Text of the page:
Wilson Nears Decision on School Voucher Issue : Politics: The governor's aides are split on the ballot measure, and he risks angering voters regardless of his stance. But he will take a position, a spokesman says.


Fond of chiding state lawmakers for delaying difficult decisions, Gov. Pete Wilson now finds himself accused of political procrastination.

For months, Wilson has ducked the debate over the school voucher initiative, even though his call for a special election put the measure on the Nov. 2 ballot.

Faced with a split among his advisers and the knowledge that whatever position he takes will anger a constituency he would like to cultivate, Wilson has done nothing.

Now, with the campaign over Proposition 174 about to enter its final month, Wilson apparently is prepared to speak out on the measure, which would provide taxpayer-supported vouchers of at least $2,600 a year for students attending private schools.

"The governor intends to take a position before Election Day," said Dan Schnur, Wilson's chief spokesman.

Schnur said Wilson is awaiting an analysis of the measure by his Finance Department. The governor's own comments on the issue indicate that the initiative's potential fiscal effects will weigh heavily on him as he makes a decision.

"Philosophically, the concept of vouchers is something he believes in," Schnur says. "But if the immediate fiscal impact is overwhelming, he'll have to take that into account."

As Wilson considers the question, he faces a conflict among some top advisers. Maureen DiMarco, his secretary for Child Development and Education, opposes the measure. Joseph Rodota, who as secretary of the governor's Cabinet coordinates the internal policy discussions, supports it. Both aides said they do not know which way Wilson will lean.

So far, the debate within the Administration over this highly charged issue has remained civil, sources said.

Wilson has met separately with supporters and opponents of the measure and has asked his staff to provide information about the initiative and its effects. He is less interested in the opinions--conflicting or otherwise--of his advisers.

The measure is backed by a bipartisan but mostly Republican mix of free-market advocates who are critical of the state's public education system--essentially people whom Wilson needs to have firmly in his corner as he prepares to run for reelection next year.

The opponents are led by the California Teachers Assn.--the state's largest teachers' union and a constant thorn in Wilson's side. But the measure also is opposed by the PTA, school administrators and other public education advocates who remain on good terms with the governor.

When Wilson does take a position, it will come not a moment too soon for his critics in the state Democratic Party, who have been hounding him mercilessly for staying out of the fray.

"If Wilson wants to be governor, he ought to be able to say yes or no to major questions," said Bob Mulholland, political director for the state Democratic Party, which is helping to lead the opposition to the measure. "This is the most critical proposition facing education in the state of California. You can't be governor and run from major decisions like this."

The front-runners for next year's Democratic nomination for governor, Treasurer Kathleen Brown and Insurance Commissioner John Garamendi, both oppose Proposition 174.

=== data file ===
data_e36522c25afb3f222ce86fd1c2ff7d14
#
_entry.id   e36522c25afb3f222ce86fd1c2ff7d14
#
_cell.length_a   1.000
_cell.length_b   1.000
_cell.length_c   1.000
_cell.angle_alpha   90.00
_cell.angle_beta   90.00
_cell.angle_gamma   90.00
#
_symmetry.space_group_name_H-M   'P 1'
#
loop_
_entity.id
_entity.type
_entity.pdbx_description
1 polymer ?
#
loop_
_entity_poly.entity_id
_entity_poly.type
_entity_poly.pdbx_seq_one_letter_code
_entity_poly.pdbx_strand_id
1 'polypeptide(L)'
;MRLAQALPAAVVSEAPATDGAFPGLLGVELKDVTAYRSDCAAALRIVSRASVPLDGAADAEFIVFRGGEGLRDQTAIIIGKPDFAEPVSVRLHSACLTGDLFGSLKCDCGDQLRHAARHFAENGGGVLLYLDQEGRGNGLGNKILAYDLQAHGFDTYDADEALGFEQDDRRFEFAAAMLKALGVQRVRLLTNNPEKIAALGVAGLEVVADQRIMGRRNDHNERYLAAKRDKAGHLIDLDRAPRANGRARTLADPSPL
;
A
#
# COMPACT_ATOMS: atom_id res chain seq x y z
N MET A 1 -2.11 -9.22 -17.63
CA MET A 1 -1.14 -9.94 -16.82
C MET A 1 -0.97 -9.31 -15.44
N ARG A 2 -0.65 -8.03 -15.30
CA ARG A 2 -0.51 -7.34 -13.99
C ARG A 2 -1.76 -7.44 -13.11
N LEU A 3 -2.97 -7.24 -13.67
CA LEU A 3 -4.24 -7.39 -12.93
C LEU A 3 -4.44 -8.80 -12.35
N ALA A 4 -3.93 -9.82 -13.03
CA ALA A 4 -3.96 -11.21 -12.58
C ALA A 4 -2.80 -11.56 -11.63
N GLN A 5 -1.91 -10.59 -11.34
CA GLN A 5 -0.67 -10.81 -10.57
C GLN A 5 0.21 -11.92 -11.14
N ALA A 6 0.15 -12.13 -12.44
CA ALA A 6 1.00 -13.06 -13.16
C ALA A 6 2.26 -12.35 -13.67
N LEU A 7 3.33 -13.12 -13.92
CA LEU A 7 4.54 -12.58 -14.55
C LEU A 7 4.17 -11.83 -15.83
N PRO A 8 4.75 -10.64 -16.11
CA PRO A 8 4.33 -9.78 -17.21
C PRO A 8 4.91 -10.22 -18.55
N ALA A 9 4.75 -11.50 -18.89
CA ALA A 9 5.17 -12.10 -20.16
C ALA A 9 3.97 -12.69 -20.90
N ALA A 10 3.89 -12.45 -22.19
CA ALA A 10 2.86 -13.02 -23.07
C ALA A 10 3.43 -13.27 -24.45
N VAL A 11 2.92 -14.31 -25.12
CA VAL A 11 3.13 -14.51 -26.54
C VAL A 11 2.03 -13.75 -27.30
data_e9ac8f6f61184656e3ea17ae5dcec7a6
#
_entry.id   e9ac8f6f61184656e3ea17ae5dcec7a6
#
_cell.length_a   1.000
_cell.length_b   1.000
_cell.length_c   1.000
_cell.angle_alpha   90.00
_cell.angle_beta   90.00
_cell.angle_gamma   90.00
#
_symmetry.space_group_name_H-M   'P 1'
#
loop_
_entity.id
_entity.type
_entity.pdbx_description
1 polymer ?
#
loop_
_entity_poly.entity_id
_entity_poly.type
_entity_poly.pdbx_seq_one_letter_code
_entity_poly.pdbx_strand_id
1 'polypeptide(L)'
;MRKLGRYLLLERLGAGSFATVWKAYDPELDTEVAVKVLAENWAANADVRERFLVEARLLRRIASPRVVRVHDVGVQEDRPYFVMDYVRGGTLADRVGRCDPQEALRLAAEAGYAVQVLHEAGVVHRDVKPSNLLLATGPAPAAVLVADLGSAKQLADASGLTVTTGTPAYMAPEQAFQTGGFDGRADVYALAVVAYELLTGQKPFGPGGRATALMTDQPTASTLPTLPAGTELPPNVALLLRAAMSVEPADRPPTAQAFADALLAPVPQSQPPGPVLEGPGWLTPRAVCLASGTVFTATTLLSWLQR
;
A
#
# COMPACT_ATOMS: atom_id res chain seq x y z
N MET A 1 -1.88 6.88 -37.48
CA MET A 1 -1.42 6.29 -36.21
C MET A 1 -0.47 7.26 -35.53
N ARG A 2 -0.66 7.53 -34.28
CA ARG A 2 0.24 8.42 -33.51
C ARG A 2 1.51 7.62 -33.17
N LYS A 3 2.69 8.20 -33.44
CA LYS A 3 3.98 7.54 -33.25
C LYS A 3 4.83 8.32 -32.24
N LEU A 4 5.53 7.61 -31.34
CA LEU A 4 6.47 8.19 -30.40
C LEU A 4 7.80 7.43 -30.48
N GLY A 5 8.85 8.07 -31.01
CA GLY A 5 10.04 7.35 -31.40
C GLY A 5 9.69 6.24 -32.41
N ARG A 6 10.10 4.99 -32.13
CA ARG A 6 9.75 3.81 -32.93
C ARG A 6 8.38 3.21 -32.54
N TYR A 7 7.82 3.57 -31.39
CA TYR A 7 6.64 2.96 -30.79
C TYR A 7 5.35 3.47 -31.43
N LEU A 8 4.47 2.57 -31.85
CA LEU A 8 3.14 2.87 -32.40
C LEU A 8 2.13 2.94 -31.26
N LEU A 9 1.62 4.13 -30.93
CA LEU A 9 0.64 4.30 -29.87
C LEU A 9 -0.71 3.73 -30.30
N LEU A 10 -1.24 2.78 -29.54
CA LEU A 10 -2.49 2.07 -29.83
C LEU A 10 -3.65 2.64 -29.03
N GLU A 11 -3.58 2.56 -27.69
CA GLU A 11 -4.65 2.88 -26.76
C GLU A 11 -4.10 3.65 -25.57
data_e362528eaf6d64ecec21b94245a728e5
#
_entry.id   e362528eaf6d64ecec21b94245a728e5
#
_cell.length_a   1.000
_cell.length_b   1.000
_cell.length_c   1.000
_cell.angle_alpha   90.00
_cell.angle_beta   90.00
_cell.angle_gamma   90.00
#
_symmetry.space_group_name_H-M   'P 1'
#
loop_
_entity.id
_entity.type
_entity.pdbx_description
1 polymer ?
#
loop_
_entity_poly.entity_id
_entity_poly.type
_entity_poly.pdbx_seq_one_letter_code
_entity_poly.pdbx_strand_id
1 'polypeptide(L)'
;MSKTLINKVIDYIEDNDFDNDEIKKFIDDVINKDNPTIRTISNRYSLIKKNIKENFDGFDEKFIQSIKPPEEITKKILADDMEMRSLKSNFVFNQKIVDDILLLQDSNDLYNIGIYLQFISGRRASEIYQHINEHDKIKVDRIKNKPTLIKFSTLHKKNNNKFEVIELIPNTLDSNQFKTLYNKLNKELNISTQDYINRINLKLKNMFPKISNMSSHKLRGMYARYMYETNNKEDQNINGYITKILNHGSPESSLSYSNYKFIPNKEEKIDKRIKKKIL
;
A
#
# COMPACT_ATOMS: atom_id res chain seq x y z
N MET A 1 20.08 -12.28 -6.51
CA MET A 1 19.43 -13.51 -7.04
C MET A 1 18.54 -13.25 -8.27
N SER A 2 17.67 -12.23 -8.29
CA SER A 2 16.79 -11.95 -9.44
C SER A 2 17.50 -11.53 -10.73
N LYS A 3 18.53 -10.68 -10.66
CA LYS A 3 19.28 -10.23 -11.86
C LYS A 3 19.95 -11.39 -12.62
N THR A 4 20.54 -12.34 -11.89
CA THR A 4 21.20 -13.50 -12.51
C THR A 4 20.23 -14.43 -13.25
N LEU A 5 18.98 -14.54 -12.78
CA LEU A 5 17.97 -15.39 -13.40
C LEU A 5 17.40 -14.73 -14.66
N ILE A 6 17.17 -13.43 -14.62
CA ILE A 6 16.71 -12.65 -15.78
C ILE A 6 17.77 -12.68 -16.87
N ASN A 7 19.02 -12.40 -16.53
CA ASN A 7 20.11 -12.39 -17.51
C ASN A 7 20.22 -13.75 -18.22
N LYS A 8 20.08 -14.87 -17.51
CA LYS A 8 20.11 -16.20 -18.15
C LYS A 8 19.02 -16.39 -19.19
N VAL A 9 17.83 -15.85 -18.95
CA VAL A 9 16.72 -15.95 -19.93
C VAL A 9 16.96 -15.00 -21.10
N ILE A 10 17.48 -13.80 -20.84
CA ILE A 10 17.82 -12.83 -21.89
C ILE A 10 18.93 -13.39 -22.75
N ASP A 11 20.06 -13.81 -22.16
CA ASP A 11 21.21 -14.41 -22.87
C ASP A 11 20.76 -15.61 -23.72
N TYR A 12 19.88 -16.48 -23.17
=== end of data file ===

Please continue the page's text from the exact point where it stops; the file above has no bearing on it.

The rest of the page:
The official supporters and opponents of the initiative are treating Wilson more kindly. But they are no less eager for him to take a stand. In addition to making their arguments on the policy at stake, both camps say they believe there are good political reasons for Wilson to join their side.

Ken Khachigian, the Orange County-based political consultant who is heading the campaign for Proposition 174, said he hopes Wilson examines the role of the teachers' union before making his decision.

"I hope he will think long and hard that if he ever came out against this it would be a position he shared with people who have called him every name in the book and are prepared to spend millions to try to get him out of office," Khachigian said. "On Nov. 2 this election ends, and on Nov. 3 the CTA starts its all-out campaign to defeat him."

Donna Lucas, a consultant for the opposition, said she doubts Wilson will support the measure simply because he is angry at the teachers' union.

"That's not a good reason to take a major policy position on an initiative that is going to impact the state for decades to come," she said. "I'm confident the governor is going to take a position based on the merits."

Yet Lucas is not shy about pointing out that she believes it is to Wilson's advantage to "come out sooner than later" against the measure in order to avoid being seen as jumping on a bandwagon at the last minute. And she notes that several other prominent Republicans have opposed the measure.

"He would be in very good company," she said.

Despite all the hand-wringing, governors probably have little sway on public opinion in the middle of initiative battles that feature millions of dollars in often-emotional and misleading television advertising.

Still, both sides say Wilson's backing would be important to their campaign.

"I very much want his endorsement," Khachigian said. "He is the governor, and what the governor says is always important."

Lucas said she is "very hopeful" that Wilson will oppose the proposal.

"All the facts point him in that direction," she said.

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